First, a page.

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Sartre's Defense of Existentialism - Essay Example

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Nevertheless, Sartre’s response to the objection that his existentialism makes all choice arbitrary is not only good but also sensible. Sartre interprets the objection that confronts him and his existentialism – “It does not matter what you do” – in three ways: “First they tax us with anarchy; then they say, ‘You cannot judge others, for there is no reason for preferring one purpose to another’; finally, they may say, ‘Everything being merely voluntary in this choice of yours, you give away with one hand what you pretend to gain with the other’” (Sartre 13). The first objection – the idea that “they tax us with anarchy” – translates as “to say that it does not matter what you choose is not correct” (14). Sartre then responds to this objection by using logic: “If I do not choose, that is still a choice” and one therefore “cannot avoid choosing” (14). To this, Sartre adds the idea that “it is impossible for [one]…not to take complete responsibility for making a choice” (14). The people who object Sartre’s existentialism tell him one thing – that there must be some definite law that governs decision-making and that true free will does not exist. For example, they may argue that when a man comes face to face with a lion, then the idea of free will is somehow overridden by the instinct to run, and therefore one can say that there is no free choice in such a situation. Free choice, for these people who oppose Sartre, may only be confined to everyday decisions about petty things such as which clothes to wear and which food to eat. Nevertheless, how Sartre responds to them is not only good but also sensible in that logic tells us that when one flees from a lion, then one definitely still makes a choice – the choice of fleeing. Although the idea of instinct may somehow seem to negate free choice in this particular situation, it actually does not because the only thing visible is the choice to flee for whatever basis there is to it. Whether there is a basis for such a choice or not, for Sartre, it is not important and that one’s choice may be “determined by no a priori value” (14), and can therefore be an irrational one. Others may partly agree that an action such as fleeing a lion is indeed a choice but they would then require reason for it, or something a priori on which the choice must be based. Nevertheless, Sartre is sensible enough to say that not all choices may be based on anything a priori such as reason. Why? What is the problem with having an a priori basis for a choice? Sartre explains this through the story of a pupil of his who has chosen to live with his mother instead of fighting the enemy (7). Those people who object to Sartre’s existentialism believe that there must be a basis to every choice, but they do not recognize that whatever basis they use, it is still they who make that choice of using that basis, as Sartre contends. Sartre’s method of refuting this objection is excellent: he explains the vagueness of the Christian doctrine as well as Kant’s Categorical Imperative if these two established doctrines were used as an a priori principle on which the young man’s decision must be based. Sartre points out that although the Christian doctrine teaches one to “act with charity,” ...Show more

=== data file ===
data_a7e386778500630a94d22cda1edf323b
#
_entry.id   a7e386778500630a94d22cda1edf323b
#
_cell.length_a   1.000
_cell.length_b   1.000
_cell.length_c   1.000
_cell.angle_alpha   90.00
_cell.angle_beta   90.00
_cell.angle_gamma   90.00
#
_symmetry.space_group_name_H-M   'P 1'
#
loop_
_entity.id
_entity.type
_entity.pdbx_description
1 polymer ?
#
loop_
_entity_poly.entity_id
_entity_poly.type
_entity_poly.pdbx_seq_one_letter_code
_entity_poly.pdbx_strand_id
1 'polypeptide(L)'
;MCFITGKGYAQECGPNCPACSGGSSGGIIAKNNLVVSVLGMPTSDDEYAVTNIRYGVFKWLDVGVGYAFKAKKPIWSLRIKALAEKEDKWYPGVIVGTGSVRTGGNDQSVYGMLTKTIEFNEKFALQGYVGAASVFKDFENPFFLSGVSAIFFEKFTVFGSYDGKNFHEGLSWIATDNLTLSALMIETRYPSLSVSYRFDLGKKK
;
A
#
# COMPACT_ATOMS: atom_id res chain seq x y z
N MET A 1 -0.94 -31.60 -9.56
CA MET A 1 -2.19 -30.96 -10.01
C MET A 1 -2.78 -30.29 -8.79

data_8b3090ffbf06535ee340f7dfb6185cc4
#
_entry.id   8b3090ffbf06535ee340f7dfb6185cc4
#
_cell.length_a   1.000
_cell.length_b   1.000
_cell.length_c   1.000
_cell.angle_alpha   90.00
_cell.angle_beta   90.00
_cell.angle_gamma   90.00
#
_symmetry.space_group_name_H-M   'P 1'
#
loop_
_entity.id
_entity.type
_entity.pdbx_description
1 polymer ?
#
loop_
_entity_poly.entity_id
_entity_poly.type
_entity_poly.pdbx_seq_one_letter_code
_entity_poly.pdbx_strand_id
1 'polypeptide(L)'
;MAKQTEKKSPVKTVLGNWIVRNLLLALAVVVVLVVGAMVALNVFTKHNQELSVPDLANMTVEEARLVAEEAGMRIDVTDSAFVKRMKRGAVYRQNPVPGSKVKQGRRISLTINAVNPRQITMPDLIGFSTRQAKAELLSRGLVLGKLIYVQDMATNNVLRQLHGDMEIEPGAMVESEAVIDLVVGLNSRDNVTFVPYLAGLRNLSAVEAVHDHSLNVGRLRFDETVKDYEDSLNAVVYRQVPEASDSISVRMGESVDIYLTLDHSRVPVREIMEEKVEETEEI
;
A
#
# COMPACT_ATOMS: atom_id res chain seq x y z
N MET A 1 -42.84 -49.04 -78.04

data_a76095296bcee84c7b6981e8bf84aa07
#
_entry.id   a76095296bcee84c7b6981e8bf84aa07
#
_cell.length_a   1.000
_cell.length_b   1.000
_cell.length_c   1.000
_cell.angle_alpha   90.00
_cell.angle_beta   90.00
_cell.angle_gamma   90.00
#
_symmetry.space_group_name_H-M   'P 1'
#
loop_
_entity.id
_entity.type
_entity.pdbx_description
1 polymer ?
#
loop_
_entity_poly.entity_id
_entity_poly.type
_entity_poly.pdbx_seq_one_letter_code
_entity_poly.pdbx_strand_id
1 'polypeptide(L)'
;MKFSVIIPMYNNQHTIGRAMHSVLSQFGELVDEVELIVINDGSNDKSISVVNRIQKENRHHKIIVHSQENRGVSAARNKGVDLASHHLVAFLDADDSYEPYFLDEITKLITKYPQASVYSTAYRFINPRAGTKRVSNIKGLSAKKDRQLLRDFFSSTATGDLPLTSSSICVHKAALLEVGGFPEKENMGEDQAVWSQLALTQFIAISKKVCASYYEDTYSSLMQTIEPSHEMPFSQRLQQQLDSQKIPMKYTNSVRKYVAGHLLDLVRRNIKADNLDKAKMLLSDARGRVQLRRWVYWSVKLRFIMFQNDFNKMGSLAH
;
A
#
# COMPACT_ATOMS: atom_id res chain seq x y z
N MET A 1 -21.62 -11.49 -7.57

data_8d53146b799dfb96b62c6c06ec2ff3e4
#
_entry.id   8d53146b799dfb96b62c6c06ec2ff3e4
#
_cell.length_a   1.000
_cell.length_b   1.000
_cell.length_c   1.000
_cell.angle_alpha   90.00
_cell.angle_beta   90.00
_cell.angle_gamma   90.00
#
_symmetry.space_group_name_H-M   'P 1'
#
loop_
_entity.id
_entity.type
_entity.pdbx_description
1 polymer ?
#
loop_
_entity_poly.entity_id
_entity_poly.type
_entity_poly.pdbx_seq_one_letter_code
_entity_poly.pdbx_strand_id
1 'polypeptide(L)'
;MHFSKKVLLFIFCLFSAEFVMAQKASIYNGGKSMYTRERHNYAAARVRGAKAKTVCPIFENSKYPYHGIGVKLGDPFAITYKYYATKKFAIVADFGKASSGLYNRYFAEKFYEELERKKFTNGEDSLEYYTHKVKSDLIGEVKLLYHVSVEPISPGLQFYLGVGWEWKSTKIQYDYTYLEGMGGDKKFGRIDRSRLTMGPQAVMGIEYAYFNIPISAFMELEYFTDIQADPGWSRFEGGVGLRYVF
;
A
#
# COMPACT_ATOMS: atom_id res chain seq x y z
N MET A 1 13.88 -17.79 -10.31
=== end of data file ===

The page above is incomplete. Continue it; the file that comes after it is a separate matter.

(Name) (Professor) (Subject) (Date) Sartre’s Defense of Existentialism Why do we do the things we do? Do we do these things for a reason or do we do this because of a principle on which we believe our actions and decisions must be based? The 20th century French philosopher Jean-Paul Sartre believed that these a priori principles did not exist and that, in whatever situation man is in, he is left alone to make a choice and that this is his freedom…
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Sartres Defense of Existentialism essay example
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